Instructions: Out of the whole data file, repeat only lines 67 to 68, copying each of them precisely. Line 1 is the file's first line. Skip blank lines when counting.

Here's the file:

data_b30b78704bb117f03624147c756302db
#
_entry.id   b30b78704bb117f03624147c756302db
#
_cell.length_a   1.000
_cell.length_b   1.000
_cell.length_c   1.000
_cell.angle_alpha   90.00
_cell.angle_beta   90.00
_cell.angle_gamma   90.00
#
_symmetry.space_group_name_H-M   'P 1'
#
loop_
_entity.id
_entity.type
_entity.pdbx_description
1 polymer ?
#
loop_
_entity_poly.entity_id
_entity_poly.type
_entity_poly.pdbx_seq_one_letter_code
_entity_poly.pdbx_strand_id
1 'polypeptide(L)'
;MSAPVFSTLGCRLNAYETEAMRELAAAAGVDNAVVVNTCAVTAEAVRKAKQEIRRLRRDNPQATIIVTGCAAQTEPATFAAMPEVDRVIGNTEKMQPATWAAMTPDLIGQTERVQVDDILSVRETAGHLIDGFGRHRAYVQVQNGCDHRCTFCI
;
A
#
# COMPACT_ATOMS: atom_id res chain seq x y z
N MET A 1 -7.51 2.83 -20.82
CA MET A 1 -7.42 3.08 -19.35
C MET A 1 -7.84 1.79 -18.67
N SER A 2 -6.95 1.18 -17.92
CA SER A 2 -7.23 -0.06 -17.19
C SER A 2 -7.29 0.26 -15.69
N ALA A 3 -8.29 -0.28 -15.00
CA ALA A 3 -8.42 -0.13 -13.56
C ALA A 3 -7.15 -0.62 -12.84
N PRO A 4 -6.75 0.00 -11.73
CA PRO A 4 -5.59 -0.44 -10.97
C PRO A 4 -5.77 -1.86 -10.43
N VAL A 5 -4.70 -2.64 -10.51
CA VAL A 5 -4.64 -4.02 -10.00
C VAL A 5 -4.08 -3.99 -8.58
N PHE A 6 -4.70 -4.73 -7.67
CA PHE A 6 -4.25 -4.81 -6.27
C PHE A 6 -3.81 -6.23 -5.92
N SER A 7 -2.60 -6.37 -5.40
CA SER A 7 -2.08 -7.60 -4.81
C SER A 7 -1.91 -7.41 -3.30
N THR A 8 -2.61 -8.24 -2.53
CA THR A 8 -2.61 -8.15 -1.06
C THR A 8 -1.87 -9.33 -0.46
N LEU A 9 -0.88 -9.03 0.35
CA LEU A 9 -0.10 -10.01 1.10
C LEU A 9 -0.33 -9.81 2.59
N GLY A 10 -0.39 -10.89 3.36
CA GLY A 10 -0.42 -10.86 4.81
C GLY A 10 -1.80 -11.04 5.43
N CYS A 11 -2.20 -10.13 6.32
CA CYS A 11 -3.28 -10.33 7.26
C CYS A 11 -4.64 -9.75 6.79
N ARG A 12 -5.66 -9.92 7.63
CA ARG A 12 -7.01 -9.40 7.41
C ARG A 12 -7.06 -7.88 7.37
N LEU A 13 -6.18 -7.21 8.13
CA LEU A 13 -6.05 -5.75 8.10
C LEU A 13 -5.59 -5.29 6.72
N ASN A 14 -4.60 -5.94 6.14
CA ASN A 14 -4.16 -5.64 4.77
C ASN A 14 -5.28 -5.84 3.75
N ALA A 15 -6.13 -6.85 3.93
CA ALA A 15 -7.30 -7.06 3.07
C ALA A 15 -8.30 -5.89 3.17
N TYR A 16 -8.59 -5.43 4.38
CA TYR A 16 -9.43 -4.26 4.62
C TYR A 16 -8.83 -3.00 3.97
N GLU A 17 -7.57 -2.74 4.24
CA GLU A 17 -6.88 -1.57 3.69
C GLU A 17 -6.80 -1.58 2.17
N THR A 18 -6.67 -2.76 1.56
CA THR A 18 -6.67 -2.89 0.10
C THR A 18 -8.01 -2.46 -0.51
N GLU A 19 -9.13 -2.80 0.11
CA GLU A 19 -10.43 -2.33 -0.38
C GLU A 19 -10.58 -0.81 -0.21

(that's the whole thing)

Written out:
N LEU A 13 -6.18 -7.21 8.13
CA LEU A 13 -6.05 -5.75 8.10